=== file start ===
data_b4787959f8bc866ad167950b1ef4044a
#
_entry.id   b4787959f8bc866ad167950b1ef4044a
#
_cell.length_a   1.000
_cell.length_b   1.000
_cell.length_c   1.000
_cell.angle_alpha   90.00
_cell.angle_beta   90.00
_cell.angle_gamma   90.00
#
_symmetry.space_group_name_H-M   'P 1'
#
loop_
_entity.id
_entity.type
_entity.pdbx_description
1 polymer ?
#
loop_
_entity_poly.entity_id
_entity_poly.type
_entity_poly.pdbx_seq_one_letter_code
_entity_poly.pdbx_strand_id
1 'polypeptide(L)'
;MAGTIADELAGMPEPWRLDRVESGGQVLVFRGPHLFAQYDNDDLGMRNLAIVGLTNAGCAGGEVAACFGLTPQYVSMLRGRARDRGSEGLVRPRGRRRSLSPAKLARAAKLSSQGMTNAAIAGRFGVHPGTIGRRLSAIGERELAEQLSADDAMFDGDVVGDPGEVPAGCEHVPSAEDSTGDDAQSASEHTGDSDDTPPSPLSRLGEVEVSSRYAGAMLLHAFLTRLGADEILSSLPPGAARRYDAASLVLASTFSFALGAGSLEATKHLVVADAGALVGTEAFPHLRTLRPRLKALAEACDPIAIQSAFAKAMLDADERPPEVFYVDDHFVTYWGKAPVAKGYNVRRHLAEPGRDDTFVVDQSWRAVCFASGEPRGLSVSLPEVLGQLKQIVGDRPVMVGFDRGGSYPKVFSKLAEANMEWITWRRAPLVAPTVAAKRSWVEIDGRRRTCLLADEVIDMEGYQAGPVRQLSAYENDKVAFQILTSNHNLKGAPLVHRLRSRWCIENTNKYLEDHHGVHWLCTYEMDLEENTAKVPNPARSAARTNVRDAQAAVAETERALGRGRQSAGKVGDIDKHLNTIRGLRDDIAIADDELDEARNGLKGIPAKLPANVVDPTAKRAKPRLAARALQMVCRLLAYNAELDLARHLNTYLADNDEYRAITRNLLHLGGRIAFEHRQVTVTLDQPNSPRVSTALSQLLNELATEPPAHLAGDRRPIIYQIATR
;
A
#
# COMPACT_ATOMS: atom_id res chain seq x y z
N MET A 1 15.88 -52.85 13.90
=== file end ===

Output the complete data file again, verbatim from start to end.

data_b4787959f8bc866ad167950b1ef4044a
#
_entry.id   b4787959f8bc866ad167950b1ef4044a
#
_cell.length_a   1.000
_cell.length_b   1.000
_cell.length_c   1.000
_cell.angle_alpha   90.00
_cell.angle_beta   90.00
_cell.angle_gamma   90.00
#
_symmetry.space_group_name_H-M   'P 1'
#
loop_
_entity.id
_entity.type
_entity.pdbx_description
1 polymer ?
#
loop_
_entity_poly.entity_id
_entity_poly.type
_entity_poly.pdbx_seq_one_letter_code
_entity_poly.pdbx_strand_id
1 'polypeptide(L)'
;MAGTIADELAGMPEPWRLDRVESGGQVLVFRGPHLFAQYDNDDLGMRNLAIVGLTNAGCAGGEVAACFGLTPQYVSMLRGRARDRGSEGLVRPRGRRRSLSPAKLARAAKLSSQGMTNAAIAGRFGVHPGTIGRRLSAIGERELAEQLSADDAMFDGDVVGDPGEVPAGCEHVPSAEDSTGDDAQSASEHTGDSDDTPPSPLSRLGEVEVSSRYAGAMLLHAFLTRLGADEILSSLPPGAARRYDAASLVLASTFSFALGAGSLEATKHLVVADAGALVGTEAFPHLRTLRPRLKALAEACDPIAIQSAFAKAMLDADERPPEVFYVDDHFVTYWGKAPVAKGYNVRRHLAEPGRDDTFVVDQSWRAVCFASGEPRGLSVSLPEVLGQLKQIVGDRPVMVGFDRGGSYPKVFSKLAEANMEWITWRRAPLVAPTVAAKRSWVEIDGRRRTCLLADEVIDMEGYQAGPVRQLSAYENDKVAFQILTSNHNLKGAPLVHRLRSRWCIENTNKYLEDHHGVHWLCTYEMDLEENTAKVPNPARSAARTNVRDAQAAVAETERALGRGRQSAGKVGDIDKHLNTIRGLRDDIAIADDELDEARNGLKGIPAKLPANVVDPTAKRAKPRLAARALQMVCRLLAYNAELDLARHLNTYLADNDEYRAITRNLLHLGGRIAFEHRQVTVTLDQPNSPRVSTALSQLLNELATEPPAHLAGDRRPIIYQIATR
;
A
#
# COMPACT_ATOMS: atom_id res chain seq x y z
N MET A 1 15.88 -52.85 13.90